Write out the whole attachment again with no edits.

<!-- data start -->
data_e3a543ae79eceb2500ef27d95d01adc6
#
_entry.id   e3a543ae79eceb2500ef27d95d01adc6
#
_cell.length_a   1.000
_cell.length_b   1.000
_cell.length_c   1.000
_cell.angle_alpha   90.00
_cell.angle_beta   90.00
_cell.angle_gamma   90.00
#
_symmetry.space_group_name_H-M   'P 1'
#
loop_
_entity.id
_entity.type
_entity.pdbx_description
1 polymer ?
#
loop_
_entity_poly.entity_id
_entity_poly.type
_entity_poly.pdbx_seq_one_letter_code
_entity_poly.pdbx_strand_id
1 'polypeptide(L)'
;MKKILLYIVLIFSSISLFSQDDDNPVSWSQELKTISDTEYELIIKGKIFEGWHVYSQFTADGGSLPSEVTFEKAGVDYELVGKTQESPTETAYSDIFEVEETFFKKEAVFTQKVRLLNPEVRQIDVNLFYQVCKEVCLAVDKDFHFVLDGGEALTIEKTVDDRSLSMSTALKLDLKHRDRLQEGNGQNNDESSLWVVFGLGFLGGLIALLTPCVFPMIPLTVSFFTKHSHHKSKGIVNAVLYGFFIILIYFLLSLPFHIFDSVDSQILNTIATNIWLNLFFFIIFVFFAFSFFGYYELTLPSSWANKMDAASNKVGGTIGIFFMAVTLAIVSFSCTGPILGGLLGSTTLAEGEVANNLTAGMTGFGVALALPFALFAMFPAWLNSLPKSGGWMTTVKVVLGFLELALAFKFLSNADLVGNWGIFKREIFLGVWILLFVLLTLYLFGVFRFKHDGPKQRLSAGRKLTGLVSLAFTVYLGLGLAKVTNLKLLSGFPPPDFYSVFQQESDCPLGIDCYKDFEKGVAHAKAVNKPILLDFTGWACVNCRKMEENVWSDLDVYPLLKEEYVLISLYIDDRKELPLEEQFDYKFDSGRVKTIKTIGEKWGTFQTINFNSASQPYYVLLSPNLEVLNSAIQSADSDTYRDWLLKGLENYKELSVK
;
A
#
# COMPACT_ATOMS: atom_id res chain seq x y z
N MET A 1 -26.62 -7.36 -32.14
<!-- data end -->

data_e3a543ae79eceb2500ef27d95d01adc6
#
_entry.id   e3a543ae79eceb2500ef27d95d01adc6
#
_cell.length_a   1.000
_cell.length_b   1.000
_cell.length_c   1.000
_cell.angle_alpha   90.00
_cell.angle_beta   90.00
_cell.angle_gamma   90.00
#
_symmetry.space_group_name_H-M   'P 1'
#
loop_
_entity.id
_entity.type
_entity.pdbx_description
1 polymer ?
#
loop_
_entity_poly.entity_id
_entity_poly.type
_entity_poly.pdbx_seq_one_letter_code
_entity_poly.pdbx_strand_id
1 'polypeptide(L)'
;MKKILLYIVLIFSSISLFSQDDDNPVSWSQELKTISDTEYELIIKGKIFEGWHVYSQFTADGGSLPSEVTFEKAGVDYELVGKTQESPTETAYSDIFEVEETFFKKEAVFTQKVRLLNPEVRQIDVNLFYQVCKEVCLAVDKDFHFVLDGGEALTIEKTVDDRSLSMSTALKLDLKHRDRLQEGNGQNNDESSLWVVFGLGFLGGLIALLTPCVFPMIPLTVSFFTKHSHHKSKGIVNAVLYGFFIILIYFLLSLPFHIFDSVDSQILNTIATNIWLNLFFFIIFVFFAFSFFGYYELTLPSSWANKMDAASNKVGGTIGIFFMAVTLAIVSFSCTGPILGGLLGSTTLAEGEVANNLTAGMTGFGVALALPFALFAMFPAWLNSLPKSGGWMTTVKVVLGFLELALAFKFLSNADLVGNWGIFKREIFLGVWILLFVLLTLYLFGVFRFKHDGPKQRLSAGRKLTGLVSLAFTVYLGLGLAKVTNLKLLSGFPPPDFYSVFQQESDCPLGIDCYKDFEKGVAHAKAVNKPILLDFTGWACVNCRKMEENVWSDLDVYPLLKEEYVLISLYIDDRKELPLEEQFDYKFDSGRVKTIKTIGEKWGTFQTINFNSASQPYYVLLSPNLEVLNSAIQSADSDTYRDWLLKGLENYKELSVK
;
A
#
# COMPACT_ATOMS: atom_id res chain seq x y z
N MET A 1 -26.62 -7.36 -32.14